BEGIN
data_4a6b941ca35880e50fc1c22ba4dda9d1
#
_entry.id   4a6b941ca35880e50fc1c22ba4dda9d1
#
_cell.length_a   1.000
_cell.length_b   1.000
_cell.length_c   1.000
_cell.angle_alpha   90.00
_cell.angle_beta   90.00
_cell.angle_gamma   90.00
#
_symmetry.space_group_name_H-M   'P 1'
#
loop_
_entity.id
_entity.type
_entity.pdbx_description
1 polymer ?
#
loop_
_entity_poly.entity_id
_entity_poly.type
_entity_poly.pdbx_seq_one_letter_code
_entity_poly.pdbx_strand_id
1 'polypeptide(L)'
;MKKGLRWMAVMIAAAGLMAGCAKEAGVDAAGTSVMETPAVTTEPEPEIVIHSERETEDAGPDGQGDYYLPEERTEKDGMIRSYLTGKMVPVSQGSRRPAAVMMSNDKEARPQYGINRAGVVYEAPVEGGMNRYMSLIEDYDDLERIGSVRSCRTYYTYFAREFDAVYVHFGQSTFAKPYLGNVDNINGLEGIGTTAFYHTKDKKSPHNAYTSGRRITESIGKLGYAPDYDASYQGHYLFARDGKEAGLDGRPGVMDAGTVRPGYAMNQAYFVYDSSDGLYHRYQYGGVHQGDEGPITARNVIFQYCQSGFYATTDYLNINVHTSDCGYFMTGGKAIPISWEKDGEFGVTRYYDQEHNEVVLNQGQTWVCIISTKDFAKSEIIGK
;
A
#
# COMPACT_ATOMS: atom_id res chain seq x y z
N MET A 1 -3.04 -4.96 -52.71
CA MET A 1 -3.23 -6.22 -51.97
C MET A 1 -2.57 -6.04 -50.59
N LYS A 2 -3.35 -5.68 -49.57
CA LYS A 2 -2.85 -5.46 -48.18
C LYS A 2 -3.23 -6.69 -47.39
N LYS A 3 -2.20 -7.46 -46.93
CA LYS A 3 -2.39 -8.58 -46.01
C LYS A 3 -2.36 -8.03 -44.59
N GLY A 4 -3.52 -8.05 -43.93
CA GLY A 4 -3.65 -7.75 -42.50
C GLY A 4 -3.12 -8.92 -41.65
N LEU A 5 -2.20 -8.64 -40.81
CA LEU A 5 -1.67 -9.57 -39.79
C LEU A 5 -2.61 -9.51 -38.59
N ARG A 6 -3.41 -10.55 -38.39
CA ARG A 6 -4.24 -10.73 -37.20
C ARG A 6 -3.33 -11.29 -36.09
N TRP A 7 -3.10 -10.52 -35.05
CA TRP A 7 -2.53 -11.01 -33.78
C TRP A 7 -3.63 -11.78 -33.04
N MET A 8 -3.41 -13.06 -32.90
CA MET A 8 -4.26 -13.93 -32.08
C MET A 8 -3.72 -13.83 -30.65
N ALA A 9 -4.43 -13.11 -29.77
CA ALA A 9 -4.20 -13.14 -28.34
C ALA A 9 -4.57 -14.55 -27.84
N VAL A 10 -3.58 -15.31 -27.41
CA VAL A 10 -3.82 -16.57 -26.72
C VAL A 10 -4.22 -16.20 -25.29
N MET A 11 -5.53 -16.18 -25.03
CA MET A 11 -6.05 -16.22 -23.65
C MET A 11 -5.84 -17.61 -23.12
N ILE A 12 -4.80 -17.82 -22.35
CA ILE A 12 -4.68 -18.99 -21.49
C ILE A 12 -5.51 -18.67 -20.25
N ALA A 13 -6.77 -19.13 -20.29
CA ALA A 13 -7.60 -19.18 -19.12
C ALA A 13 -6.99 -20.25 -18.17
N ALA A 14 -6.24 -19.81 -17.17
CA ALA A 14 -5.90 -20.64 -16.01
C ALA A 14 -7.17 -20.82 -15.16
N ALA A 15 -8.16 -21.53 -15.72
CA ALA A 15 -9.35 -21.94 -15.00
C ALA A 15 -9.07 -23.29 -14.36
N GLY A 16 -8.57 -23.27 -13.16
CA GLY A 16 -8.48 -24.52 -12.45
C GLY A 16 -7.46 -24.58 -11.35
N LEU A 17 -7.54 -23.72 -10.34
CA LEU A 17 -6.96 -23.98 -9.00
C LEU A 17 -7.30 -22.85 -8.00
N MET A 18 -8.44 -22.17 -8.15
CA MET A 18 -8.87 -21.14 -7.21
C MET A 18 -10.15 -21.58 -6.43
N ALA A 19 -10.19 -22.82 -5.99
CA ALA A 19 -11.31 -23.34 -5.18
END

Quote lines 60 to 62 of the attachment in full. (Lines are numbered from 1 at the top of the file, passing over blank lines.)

C VAL A 10 -4.22 -16.20 -25.29
N MET A 11 -5.53 -16.18 -25.03
CA MET A 11 -6.05 -16.22 -23.65